Welcome to Foresight For Development

Mohamed Saliem Fakir

Futurist Profile

 

Mohamed Saliem Fakir

Senior Manager

Head of Living Planet Unit: WWF-SA

Education:
Master’s Environmental Science

Mr Fakir answered a few questions about his perspective and on being a futures thinker.

ABOUT YOU AS A FUTURES THINKER / PRACTITIONER

You identify yourself as an African futures thinker or practitioner. How would you describe to the woman or man on the street what it is that you do in this regard?

I like thinking about the future and how we can shape the present to adapt to the unexpected.

How many years have you worked as an African futures thinker / practitioner?

Twenty years

In which countries or places have you had working experience as an African futures thinker / practitioner?

Southern African region

In what languages have you undertaken futures / foresight related work or research?

English

What is it that motivates you to work or participate in the foresight / future studies / related field

It’s multidisciplinary and I find myself well suited for that.

What goal/s would you most like to reach with your work as an African futures thinker / practitioner?

To learn from developed economies and do things different in Africa.

Who or what most influenced your thinking as a futures thinker / practitioner, and how?

Many people. I am eclectic in terms of who I can learn from. I try to avoid being an “ism”. If, from people you are oppose to you can learn from them.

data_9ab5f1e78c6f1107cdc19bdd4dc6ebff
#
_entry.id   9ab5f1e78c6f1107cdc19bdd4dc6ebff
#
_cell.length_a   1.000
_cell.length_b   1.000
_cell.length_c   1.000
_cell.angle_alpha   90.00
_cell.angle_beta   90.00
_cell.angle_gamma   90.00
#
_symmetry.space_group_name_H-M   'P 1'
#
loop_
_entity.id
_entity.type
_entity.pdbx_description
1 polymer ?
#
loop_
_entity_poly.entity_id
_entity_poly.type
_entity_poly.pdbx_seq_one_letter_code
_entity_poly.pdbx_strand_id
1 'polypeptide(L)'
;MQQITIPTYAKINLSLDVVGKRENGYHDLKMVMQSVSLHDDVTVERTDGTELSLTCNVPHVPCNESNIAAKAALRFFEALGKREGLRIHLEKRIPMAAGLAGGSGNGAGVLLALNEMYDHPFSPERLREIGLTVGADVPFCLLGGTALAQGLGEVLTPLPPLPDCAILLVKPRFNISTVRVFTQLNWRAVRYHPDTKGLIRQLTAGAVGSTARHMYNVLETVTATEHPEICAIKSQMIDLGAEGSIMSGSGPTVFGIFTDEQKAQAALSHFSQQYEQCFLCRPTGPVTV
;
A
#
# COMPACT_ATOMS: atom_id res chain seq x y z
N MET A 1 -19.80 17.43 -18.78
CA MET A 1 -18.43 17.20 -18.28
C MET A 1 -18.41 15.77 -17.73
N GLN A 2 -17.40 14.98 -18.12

What is your main disciplinary background? (i.e. your primary training / qualification)

Molecular Biology and of late it is economics and finance.

How do other people describe you and how do you describe yourself?

Others describe me as… Energetic

I describe myself as… Love to know about the world always

 

YOUR PERSPECTIVE

What is one of your favourite quotes about the future?

"It is the nature of governance that determines whether people deploy their talents and energy in pursuit of innovation, production and job creation, or in rent seeking and lobbying for political protection." - Kemal Devis

How would you describe the state of African futures thinking right now?

It’s a lot of work and deployment in long-term planning and thinking at all levels.

What is, in your opinion, the main barrier to uptake of futures knowledge by African institutions and organisations?

I don’t think the barrier is doing the work it is whether it is aligned to the right political perspective and economic planning objectives that it is taken seriously by those who matter.

If you were to give advice to someone who wants a career in African foresight / future studies, what would you say to him or her?

Don’t limit your knowledge to a college education. Being autodidactic is a key to doing good futures work and thinking. Never be afraid to trample on the ground of other people’s fields if you feel you can match them with good and even better ideas.

What are your recommended readings for every African futures thinker / practitioner?

Start from philosophy, critical theory, and then heterodox economics. Conventional economics needs radical rethinking.

What are your recommendations for other favourite futures resources: websites, newsfeeds, mailing lists, associations, etc.?

 

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